AirW1, London



Architect
Dixon Jones
Date Built
2011
Location
20 Air Street
Description
The airW1 development in London's West End is in fact a redevelopment of what was once one of the World's largest hotels.  Working on behalf of Crown Lands, the architectural practice of Dixon Jones has preserved elements of the hotel, refurbished some of its art deco features, and tied all of this into a high value mixed-use building that occupies a whole city block near Regent Street and Piccadilly Circus.





The hotel in question was the Regent Palace Hotel opened in 1915 by J Lyons & Co famous for their Cornerhouse caf├ęs.  The hotel described its opening as marking, ".. an epoch in Hotel Luxury .... In decoration, furnishing and catering it inaugurates the highest standard yet attained."  The Regent Palace continued to serve visitors through two World Wars and finally fell on hard times closing for good in 2006. 



In 2010 much of the building was demolished with the exception of three corner elevations that were refurbished along with a number of art deco interiors created by Oliver Bernard in the early 1930s.  Dixon Jones say that the challenge was to retain. "... the finest elements of the existing building and introduce new facades, retail and mixed uses on each of the three streets ... New offices rub shoulders with residential and retail whilst historic restaurants have their entrances at street level alongside a variety of shops."  The hotel had been clad in white faience ....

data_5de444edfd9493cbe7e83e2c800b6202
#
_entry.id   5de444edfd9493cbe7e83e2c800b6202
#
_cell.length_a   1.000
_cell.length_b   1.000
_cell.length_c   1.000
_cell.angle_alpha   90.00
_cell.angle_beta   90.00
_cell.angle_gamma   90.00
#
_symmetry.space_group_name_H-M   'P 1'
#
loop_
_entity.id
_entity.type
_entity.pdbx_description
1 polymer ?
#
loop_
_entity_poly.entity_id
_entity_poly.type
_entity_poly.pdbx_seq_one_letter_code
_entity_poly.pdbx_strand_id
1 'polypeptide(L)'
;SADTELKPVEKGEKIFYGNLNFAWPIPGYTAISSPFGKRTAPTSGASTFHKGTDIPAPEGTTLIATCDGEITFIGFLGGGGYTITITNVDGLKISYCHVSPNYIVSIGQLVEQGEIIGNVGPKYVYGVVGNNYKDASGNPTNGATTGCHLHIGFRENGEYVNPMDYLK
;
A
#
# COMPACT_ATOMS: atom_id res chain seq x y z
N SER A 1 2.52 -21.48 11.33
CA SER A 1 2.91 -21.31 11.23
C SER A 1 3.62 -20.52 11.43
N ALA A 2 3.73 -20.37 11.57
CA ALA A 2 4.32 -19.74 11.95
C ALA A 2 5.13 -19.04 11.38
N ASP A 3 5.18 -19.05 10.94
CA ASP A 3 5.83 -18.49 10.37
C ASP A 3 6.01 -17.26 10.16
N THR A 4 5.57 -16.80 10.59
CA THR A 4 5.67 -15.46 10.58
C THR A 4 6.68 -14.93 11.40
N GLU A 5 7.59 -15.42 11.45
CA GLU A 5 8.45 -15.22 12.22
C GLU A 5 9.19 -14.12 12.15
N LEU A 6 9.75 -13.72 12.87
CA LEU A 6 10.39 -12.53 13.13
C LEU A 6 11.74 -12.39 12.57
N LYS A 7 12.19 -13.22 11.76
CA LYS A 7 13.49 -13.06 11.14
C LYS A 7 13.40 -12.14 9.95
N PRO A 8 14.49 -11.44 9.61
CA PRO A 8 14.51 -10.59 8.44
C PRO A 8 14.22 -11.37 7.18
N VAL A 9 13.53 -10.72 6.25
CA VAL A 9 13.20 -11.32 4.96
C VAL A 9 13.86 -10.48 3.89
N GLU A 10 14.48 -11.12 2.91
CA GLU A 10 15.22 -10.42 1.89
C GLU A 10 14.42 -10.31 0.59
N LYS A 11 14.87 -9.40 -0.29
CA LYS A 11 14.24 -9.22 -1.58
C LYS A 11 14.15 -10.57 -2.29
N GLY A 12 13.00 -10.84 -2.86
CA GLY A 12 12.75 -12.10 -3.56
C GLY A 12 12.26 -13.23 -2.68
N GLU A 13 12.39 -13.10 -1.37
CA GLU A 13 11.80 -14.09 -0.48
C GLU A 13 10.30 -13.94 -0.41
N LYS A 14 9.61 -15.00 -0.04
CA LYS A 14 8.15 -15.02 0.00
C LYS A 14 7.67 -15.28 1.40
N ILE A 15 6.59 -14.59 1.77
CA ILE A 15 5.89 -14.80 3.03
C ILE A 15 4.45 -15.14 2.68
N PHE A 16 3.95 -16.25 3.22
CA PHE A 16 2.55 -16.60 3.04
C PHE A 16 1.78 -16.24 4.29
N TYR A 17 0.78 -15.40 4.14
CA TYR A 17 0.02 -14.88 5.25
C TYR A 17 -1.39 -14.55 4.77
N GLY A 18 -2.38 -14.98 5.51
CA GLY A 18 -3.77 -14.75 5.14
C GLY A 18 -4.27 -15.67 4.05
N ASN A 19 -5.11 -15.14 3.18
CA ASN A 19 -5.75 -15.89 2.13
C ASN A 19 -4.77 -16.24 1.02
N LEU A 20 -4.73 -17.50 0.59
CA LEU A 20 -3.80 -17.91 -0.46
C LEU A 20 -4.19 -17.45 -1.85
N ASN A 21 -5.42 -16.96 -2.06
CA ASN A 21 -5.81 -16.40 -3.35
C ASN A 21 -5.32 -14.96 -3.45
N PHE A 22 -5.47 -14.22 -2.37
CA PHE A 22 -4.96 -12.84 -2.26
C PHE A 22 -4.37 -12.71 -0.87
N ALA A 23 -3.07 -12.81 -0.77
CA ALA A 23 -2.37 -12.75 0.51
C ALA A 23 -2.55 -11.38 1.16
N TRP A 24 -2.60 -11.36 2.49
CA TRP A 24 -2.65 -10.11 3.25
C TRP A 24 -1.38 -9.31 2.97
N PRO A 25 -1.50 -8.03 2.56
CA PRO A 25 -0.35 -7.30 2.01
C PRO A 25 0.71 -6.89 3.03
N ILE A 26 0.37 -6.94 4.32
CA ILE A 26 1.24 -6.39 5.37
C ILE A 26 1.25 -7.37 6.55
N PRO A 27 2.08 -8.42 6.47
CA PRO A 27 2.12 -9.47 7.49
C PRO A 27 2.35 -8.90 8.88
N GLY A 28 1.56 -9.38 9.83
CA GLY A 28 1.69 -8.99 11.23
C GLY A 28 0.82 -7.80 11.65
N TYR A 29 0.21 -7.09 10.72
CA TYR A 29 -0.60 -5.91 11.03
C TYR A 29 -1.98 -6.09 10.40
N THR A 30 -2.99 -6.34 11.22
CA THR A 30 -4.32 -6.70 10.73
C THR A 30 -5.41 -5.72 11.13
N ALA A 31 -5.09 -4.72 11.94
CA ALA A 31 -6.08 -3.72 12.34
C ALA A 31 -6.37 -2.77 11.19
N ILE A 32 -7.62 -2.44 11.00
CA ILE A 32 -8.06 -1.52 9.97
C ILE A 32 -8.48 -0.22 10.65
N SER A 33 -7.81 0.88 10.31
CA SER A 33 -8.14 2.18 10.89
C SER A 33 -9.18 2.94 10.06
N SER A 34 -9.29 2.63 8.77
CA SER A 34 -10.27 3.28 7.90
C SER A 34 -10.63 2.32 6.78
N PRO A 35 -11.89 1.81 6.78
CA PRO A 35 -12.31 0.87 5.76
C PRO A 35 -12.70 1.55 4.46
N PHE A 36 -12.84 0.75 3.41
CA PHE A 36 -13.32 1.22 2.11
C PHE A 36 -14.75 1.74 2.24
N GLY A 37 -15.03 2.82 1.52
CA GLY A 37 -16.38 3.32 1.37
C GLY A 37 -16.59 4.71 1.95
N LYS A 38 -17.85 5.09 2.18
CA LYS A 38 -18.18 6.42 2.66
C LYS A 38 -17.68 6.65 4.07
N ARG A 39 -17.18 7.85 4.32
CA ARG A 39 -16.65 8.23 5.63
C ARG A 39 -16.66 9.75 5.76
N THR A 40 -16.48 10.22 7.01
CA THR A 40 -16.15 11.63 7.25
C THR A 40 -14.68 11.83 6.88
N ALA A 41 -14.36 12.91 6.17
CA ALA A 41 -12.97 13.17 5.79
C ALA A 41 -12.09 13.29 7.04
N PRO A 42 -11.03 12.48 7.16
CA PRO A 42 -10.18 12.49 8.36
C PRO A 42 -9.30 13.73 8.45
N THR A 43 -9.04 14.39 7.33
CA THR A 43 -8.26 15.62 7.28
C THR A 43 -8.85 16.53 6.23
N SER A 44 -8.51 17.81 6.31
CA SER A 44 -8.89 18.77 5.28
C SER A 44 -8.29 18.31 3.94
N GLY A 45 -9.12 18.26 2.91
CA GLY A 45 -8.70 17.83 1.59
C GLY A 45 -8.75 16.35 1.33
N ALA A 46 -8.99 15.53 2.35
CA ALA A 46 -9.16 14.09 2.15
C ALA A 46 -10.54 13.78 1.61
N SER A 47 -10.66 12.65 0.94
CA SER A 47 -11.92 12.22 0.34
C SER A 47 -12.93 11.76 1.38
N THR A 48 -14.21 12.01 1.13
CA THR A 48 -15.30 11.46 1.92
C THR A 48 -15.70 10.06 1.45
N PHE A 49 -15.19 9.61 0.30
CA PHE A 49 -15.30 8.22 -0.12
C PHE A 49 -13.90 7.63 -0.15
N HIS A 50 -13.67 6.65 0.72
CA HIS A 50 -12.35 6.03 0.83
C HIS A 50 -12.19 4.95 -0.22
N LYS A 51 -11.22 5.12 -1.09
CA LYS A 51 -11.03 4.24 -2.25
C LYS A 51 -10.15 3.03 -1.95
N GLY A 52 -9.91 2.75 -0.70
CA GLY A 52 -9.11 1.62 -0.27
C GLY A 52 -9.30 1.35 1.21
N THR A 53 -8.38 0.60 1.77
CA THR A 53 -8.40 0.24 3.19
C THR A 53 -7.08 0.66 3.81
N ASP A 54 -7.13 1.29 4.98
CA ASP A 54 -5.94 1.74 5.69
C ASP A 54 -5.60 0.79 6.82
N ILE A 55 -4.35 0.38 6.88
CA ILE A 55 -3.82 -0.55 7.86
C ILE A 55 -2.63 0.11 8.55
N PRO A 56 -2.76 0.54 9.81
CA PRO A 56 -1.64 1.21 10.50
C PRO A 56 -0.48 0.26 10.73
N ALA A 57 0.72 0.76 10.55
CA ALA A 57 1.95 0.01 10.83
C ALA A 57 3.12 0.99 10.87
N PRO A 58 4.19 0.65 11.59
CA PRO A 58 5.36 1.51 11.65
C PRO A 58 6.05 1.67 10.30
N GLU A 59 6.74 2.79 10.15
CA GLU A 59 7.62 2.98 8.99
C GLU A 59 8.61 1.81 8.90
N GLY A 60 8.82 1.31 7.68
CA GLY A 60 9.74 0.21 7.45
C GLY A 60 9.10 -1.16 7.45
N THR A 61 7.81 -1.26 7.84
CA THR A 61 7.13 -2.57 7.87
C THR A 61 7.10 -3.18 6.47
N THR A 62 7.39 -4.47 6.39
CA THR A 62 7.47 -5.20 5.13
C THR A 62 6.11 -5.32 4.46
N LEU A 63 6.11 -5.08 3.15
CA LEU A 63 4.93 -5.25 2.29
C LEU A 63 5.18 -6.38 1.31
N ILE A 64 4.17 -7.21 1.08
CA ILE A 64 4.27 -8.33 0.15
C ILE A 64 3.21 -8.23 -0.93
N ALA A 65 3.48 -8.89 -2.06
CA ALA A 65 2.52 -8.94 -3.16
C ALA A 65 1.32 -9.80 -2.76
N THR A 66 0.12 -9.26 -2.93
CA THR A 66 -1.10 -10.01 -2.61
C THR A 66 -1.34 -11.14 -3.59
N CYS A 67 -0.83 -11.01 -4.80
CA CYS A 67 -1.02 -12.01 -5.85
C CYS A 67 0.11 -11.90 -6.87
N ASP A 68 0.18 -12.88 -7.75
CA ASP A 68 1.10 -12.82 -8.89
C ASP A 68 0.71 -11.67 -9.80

.... and the new sections of the building have carried on that tradition except they they are much more colourful. 







As part of the development, Glasshouse Street has been pedestrianised allowing retail outlets, like the Whole Foods Market, to expand out into the public space.







An arcade has been created to allow public access through the building.  It features a mirrored ceiling and an art installation based on layers of glass.



The Regent Palace Hotel had employed over a thousand staff in its heyday, many of whom were accommodated in an adjacent building linked to it by a rather attractive bridge.  The hotel's laundry was also in this building.  That building is now a separate entity but the bridge still spans Sherwood Street.